“My name is ‘Dawn’. You see, I changed my name. I got rid of some letters and switched some other letters around. So now it’s spelled D-A-W-N.”
“But that is how you spell ‘Dawn’.
“But my name was originally ‘Wanda’”.
That, from the spoof of the 1976 remake of “King Kong” in “Mad” magazine, and I can still remember it as clearly as if it were two or three years ago.
I’m not exaggerating when I say that “Mad” was one of my most powerful childhood influences. Years later, now that I have put aside childhood things and embraced the things of a man, I can still recall whole sections of certain issues, can recite them from memory – more or less. Especially the songs. I still can make myself grin by mentally singing snatches of songs from the “Mad ‘Star Trek’ Musical”, even though when I first read it as a kid, I didn’t know all the songs the numbers was based on. Reading the “Mad” musical spoofs was my introduction to the titles of many popular songs. Long before someone decided to bring “The Lord Of The Rings” to Broadway, long before the Peter Jackson movies, there was the “Mad ‘Lord Of The Rings’ Musical” (“The Ring & I”), featuring the Hobbits singing a song “*sung to the tune of ‘Scarborough Fair’”.
The only copy of “Mad” I still own is the issue featuring the “Mad ‘Star Wars’ Musical” (with a song by Darth Vader”*sung to the tune of ‘My Way’” – “…I have a meal of molten lead on shredded granite / And if depressed I feel, I wipe out a passing planet…”). But I must confess “Star Wars” made me hold on to it, not “Mad”-love. The spoof movie musicals were an occasional treat, but every issue featured a satire of a recently released film, and I always was over the moon about these, whether I’d seen the movie or not.
A dirty secret: I wonder – and fantasize – and worry – what might be the title of the “Mad” magazine spoof of one of my own screenplays. I earnestly believe that a spoof by “Mad” magazine is one of the greatest honors a filmmaker can receive.
It’s safe to say that “Mad” had as much influence on my music taste as it did my other aesthetic sensibilities. I remember, with delight, the occasional insert record that was included in a few of the special issues. These squares of flimsy black vinyl feature comedy songs like “Making Out” (1978) or…the other ones…erm…”Super Spectacular Day”, yes, that was another title. I remember the “Making Out” song particularly because as a little tyke I took pleasure in what seemed to be its hints of naughtiness. I enjoy writing comic songs (see “O Rambunctious Kitty!”) and reading month after month of giggle-inducing songs in “Mad” laid a good groundwork.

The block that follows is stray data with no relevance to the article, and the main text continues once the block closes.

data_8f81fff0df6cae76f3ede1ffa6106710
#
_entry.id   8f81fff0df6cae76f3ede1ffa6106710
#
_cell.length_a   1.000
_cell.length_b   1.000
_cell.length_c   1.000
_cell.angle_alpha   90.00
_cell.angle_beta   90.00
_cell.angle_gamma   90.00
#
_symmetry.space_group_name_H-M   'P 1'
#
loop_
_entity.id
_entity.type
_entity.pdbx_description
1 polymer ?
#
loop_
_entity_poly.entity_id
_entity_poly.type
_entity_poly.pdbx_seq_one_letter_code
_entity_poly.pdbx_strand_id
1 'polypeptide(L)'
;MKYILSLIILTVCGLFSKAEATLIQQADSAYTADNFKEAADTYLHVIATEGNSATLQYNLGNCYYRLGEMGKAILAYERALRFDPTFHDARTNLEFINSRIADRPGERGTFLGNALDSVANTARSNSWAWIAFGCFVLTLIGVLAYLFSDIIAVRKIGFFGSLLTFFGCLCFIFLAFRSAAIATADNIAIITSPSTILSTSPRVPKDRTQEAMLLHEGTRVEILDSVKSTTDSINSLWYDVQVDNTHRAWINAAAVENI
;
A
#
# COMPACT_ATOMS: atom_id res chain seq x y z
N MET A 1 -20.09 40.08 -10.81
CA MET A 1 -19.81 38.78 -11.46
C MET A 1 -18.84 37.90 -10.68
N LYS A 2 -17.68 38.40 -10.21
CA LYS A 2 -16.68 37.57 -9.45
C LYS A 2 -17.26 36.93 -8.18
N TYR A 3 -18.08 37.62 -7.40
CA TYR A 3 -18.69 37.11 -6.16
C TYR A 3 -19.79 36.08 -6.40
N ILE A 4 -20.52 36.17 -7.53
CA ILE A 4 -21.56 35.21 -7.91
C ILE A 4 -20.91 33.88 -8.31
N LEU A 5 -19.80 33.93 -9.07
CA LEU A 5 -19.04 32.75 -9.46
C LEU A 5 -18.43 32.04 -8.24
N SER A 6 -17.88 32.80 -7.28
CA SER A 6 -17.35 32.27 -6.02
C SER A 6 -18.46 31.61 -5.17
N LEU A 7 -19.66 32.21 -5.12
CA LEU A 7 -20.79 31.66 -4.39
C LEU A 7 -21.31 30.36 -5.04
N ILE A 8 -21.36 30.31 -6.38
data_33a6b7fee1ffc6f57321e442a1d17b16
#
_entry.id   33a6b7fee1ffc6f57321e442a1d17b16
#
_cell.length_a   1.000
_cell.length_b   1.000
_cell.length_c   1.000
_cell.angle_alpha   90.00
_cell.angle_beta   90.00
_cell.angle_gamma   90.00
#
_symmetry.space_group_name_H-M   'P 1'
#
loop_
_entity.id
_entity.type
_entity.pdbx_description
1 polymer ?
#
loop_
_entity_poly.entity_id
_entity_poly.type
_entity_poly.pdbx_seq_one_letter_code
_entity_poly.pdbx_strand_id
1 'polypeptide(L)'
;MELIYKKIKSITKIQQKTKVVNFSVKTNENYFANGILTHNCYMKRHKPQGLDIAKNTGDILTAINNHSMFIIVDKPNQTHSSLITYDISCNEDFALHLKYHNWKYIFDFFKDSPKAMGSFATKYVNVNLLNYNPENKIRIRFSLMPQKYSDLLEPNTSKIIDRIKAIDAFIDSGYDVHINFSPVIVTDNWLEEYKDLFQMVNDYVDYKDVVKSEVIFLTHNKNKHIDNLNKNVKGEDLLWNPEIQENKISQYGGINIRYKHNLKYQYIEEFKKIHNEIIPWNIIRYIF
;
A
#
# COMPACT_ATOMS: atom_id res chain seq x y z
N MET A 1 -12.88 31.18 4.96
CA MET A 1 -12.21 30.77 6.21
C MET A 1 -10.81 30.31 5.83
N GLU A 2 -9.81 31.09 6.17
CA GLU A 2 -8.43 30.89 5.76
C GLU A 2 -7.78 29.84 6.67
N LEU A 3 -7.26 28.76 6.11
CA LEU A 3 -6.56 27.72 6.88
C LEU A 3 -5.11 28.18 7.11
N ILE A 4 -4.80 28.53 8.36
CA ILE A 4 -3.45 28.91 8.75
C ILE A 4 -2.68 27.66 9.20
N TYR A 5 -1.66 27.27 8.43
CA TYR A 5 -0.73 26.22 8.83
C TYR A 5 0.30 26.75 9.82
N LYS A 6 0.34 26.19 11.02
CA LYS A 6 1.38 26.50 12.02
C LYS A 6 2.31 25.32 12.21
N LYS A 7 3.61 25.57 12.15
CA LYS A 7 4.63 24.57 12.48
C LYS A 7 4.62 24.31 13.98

And the stickers! I’d almost forgotten the stickers! In the “Mad Special” issues. Stamps for all occasions – I think there might have been lawsuits if those graffitti-mongerers had issued such stickers today (“Remember, yo. Taggin’ is a crime. Taggin’ ain’t cool. Taggin’ ain’t real.” – from an abominable Public Service Announcement I just made up). The Don Martin sound effects stickers, each featuring a different sound effect with suitable illustration by master illustrator Don Martin were my favorite. And I am still searching for opportunities to spruce up my conversation with “sizzafitz!”, “foin-sap!”, and “poit!”.
As “The Onion” has been one of my principal sources for news in adulthood, so was “Mad” my source for political and world news from ages 7 to 12. When someone today mentions Spiro Agnew or Mayor Koch, I remember them not as real life figures, but as recurring characters in “Mad”.
It’s strange how these childhood pleasures have such great influence on our lives. I really do think “Mad” magazine – because it gave me pleasure, and because I had enthusiasm and excitement for each monthly issue – affected me as much as several years of courses in the schools I attended as a kid (and my schools were pretty good).
And so, in conclusion: If any of my work makes you laugh, all credit goes to “Mad”. If not, then you know who to blame.
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